If my apartment has roaches and I pay my rent on time, canI refuse to pay rent until the problem is fixed?

UPDATED: Nov 4, 2011

Advertiser Disclosure

It’s all about you. We want to help you make the right legal decisions.

We strive to help you make confident insurance and legal decisions. Finding trusted and reliable insurance quotes and legal advice should be easy. This doesn’t influence our content. Our opinions are our own.

Get Legal Help Today

Compare Quotes From Top Companies and Save

secured lock Secured with SHA-256 Encryption

If my apartment has roaches and I pay my rent on time, canI refuse to pay rent until the problem is fixed?

I don’t have a lease.

Asked on November 4, 2011 under Real Estate Law, Kentucky


SJZ, Member, New York Bar / FreeAdvice Contributing Attorney

Answered 11 years ago | Contributor

No, you can't do this. If you withhold rent (or go on a rent strike, as it used to be called), you can be evicted. That is not to say that you do not have rights or recourse--you do. Your permissible options are:

1) Sue the landlord, seeking both a court order forcing him or her to exterminate the roaches and also monetary compesation for the time you've had to live with them.

2) Hire an exterminator yourself, if after written notice of the problem and a reasonable opportunity to respond to it, the landlord has not done so; you may then be able to deduct the actual cost of extermination, but no more, from your rent.

Ideally, you should get an attorney to help you; taking action against your landlord improperly can result in you facing liability yourself, or eviction. But if you cannot or will not hire a lawyer, you could pursue the options above. The key to both is provide written notice of the problem and a chance to fix it, before acting (and be able to document that you did this); and keep paying rent, except in the event of option 2, where ou withhold only what was necessary to pay the exterminator. Good luck.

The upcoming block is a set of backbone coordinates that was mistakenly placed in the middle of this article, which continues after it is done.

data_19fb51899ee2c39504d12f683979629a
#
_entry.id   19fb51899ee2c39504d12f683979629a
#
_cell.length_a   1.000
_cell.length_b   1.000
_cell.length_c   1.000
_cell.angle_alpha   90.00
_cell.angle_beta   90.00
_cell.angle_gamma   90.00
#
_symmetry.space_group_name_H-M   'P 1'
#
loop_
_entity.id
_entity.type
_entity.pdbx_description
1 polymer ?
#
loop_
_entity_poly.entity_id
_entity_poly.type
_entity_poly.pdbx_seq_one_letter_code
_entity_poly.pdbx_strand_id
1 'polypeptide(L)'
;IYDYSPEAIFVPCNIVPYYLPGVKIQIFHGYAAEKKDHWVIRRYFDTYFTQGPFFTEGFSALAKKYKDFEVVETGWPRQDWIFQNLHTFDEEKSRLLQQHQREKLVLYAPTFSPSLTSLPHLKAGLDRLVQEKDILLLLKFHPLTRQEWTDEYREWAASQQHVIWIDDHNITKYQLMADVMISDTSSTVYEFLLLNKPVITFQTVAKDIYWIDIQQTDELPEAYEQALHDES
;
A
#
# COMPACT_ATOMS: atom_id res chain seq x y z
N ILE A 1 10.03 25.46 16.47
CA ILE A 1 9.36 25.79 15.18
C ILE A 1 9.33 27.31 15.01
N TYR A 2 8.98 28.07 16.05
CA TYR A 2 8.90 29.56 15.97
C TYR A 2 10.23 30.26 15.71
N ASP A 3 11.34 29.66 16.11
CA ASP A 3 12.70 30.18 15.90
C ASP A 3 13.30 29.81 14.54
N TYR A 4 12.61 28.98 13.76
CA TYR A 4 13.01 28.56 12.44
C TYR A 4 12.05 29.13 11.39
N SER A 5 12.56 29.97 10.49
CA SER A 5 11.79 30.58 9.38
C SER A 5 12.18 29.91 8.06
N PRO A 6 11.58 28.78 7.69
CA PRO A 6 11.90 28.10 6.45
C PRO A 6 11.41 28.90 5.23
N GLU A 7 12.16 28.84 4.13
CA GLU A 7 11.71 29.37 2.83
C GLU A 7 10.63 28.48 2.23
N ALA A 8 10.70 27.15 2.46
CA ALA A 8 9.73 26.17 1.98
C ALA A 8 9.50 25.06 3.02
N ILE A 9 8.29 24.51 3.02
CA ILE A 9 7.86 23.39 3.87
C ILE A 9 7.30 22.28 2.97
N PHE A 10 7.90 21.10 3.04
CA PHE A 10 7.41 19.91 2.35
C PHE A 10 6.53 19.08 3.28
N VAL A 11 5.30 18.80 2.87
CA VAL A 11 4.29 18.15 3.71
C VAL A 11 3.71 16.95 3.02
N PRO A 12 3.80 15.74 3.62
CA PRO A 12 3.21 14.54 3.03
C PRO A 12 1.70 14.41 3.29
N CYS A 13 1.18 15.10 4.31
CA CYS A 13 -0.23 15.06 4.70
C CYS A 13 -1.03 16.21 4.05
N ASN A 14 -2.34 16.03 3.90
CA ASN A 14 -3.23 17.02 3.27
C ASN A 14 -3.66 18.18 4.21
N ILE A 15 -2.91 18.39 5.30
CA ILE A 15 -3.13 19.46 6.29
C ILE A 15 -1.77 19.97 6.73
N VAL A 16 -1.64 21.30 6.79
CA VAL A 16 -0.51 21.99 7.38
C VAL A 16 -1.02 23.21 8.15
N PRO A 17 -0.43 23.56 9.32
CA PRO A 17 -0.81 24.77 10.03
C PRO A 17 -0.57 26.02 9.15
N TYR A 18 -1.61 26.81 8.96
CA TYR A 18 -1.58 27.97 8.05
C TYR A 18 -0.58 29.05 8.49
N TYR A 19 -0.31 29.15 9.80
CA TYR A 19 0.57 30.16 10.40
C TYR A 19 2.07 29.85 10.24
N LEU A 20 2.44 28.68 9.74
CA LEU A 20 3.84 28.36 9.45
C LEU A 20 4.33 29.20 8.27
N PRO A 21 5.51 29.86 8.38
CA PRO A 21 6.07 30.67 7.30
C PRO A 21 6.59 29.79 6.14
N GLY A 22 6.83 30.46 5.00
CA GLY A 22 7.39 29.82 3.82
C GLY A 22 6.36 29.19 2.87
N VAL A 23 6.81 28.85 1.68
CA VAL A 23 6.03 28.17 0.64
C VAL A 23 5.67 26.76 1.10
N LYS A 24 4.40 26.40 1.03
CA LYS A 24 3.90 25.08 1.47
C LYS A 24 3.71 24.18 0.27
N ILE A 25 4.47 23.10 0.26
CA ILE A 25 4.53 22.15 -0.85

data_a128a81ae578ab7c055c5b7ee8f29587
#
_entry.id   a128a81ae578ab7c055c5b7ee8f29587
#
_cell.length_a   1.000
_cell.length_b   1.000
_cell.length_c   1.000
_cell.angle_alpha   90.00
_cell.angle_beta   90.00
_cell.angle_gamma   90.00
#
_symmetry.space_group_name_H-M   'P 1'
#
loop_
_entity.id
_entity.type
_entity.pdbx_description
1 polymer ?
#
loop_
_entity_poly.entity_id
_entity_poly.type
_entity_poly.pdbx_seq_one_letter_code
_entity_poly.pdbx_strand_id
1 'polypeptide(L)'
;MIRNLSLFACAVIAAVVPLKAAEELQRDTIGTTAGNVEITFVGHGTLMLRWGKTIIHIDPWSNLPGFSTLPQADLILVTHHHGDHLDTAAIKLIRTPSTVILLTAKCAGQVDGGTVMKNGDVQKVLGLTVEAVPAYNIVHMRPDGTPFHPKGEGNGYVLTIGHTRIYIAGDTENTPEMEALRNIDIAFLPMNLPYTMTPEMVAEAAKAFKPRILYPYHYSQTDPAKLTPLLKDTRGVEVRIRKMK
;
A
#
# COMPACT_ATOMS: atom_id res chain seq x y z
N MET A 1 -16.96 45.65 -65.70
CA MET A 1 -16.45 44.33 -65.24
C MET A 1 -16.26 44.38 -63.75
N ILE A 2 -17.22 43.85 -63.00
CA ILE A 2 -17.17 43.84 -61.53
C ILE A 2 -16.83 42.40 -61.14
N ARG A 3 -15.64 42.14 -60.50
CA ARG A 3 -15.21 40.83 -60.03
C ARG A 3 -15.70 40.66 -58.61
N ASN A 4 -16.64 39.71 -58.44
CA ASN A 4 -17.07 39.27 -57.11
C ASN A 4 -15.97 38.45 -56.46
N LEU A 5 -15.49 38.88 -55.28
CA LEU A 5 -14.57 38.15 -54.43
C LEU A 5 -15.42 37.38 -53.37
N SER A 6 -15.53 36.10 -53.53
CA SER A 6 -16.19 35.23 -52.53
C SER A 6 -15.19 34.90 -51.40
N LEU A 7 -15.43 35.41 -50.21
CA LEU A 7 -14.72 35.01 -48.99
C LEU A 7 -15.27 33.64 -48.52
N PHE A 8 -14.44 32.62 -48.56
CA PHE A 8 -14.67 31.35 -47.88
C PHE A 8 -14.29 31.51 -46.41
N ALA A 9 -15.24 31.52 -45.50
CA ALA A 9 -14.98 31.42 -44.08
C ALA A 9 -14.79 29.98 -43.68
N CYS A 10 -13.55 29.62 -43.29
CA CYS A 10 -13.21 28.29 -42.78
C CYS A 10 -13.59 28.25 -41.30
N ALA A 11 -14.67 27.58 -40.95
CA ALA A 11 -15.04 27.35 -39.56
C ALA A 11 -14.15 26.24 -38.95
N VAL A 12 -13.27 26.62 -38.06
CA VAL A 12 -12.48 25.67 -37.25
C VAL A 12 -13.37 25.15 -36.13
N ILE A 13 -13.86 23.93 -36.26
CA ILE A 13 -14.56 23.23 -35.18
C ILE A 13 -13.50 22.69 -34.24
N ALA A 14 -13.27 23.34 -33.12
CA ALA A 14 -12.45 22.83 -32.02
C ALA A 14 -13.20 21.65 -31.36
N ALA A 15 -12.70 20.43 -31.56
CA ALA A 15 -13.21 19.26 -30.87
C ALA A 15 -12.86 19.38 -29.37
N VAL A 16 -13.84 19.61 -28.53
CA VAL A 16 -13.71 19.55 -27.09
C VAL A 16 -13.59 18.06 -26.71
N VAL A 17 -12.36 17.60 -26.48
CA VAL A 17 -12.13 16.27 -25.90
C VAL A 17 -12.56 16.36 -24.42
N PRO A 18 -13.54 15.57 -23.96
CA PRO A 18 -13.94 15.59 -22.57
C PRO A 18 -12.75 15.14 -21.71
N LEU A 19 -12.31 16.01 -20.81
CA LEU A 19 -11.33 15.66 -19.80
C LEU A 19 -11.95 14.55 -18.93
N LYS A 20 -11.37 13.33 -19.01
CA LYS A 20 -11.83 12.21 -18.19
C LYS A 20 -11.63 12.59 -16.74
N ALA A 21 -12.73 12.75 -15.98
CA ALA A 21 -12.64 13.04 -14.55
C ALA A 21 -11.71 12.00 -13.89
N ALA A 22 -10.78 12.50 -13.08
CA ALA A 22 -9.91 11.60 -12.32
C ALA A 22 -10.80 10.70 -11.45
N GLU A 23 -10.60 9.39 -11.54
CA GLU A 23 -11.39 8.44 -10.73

IMPORTANT NOTICE: The Answer(s) provided above are for general information only. The attorney providing the answer was not serving as the attorney for the person submitting the question or in any attorney-client relationship with such person. Laws may vary from state to state, and sometimes change. Tiny variations in the facts, or a fact not set forth in a question, often can change a legal outcome or an attorney's conclusion. Although AttorneyPages.com has verified the attorney was admitted to practice law in at least one jurisdiction, he or she may not be authorized to practice law in the jurisdiction referred to in the question, nor is he or she necessarily experienced in the area of the law involved. Unlike the information in the Answer(s) above, upon which you should NOT rely, for personal advice you can rely upon we suggest you retain an attorney to represent you.

Get Legal Help Today

Find the right lawyer for your legal issue.

secured lock Secured with SHA-256 Encryption